The development of students analytical skills is central to the Political Economy degree programme within the Department of Political Science and International studies at the University of Birmingham. Such skills are delivered to students through a series of discrete, yet interlocking, core modules. These operate at each level of the degree programme and are designed progressively to meet the requirements of skill enhancement. Key analytical skills are applied and developed in a range of optional modules. Core undergraduate research modules at levels 1 and 2 help to draw out, emphasise and deepen the generic application of these skills. The core research political analysis, political economy and international political economy modules are designed to prepare students for the final year dissertation, to which the Department attaches considerable significance as is reflected in its weight in the final degree result.
The study of political economy is conceived within broad social scientific terms. The provision of programme learning centres around a flexible synthesis of conceptually , substantively and historically orientated modules. The programme emphasis the theoretical variety and diverse roots of political economy. In addition to such conceptual development, the development provides a well rounded and wide ranging curriculum covering substantive topics in national, comparative and international political economy. These focus in particular on Britain the European Union and the Asia-Pacific region. The degree draws on modules relevant for political economy from elsewhere in the University, to provide specialist coverage in a number of related areas.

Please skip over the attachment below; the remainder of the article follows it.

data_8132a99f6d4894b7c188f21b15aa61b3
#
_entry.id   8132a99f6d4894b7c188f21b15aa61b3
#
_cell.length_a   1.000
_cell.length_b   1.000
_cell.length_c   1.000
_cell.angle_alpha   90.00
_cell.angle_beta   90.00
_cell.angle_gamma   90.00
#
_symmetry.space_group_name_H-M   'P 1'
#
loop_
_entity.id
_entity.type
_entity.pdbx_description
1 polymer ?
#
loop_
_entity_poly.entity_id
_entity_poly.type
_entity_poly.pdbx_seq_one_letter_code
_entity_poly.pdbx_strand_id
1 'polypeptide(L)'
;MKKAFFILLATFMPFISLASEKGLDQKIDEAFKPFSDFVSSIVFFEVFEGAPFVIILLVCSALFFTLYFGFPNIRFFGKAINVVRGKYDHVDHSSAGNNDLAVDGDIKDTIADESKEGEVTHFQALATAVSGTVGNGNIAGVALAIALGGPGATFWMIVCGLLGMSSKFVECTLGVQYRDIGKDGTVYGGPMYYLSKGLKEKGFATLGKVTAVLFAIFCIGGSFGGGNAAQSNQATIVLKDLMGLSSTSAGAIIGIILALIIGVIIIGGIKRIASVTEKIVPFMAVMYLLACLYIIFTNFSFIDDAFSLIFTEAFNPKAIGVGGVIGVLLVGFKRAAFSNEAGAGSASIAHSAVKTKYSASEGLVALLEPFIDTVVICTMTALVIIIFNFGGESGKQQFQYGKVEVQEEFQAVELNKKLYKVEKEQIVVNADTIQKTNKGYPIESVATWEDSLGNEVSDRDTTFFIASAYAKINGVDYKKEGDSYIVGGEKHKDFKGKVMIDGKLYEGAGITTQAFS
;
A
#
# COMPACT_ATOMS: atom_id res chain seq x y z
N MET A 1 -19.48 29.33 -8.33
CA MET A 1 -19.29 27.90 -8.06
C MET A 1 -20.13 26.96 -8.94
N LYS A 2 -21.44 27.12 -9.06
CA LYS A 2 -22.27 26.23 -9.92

Critically skills are developed progressively through the three levels of the political economy programme, matching the purpose and characteristic learning mode for that stage of the degree.
Level 1 focuses on developing critical awareness, whilst locating the key foundations for political economy analysis within a broader social scientific framework incorporating insights from political science, international relations theory and economics. Key transferable skills developed include bibliographic, writing, presenting, observing, reading, note-taking, examination techniques and the uses of IT. Input from employers is explicitly included in the curriculum to emphasise connections between undergraduate study and future employment.
This is especially important in relation to the Political Economy programme, as approximately twice as many POLSIS graduates enter the business or financial services sector compared with the national first destination figures for all political science and international studies graduates (as compiled by the Quality Assurance Agency).
Level 2 concentrates on the developments of skills of critical analysis. The emphasis on developing research skills continues, including group work, and becomes increasingly closely focused on the level 3 dissertation. The study of the core conceptual framework of political economy continues, building on level 1, but is also broadened to introduce students to the specialist field of International Political Economy. Students have a somewhat greater range of choice in optional modules, giving them the opportunity to begin to fashion a substantive or theoretical theme for their degree.
The dissertation plays a central role at level 3, developing the ability of students to engage in *critical argument*. Such skills are also developed across the full range of the curriculum, as level 3 modules are organised specifically around the research specialisms of staff. Students have considerable flexibility in the choice of options and, depending on the choice they make, can either shape a tightly focused degree or opt for a more electric range of political economy modules.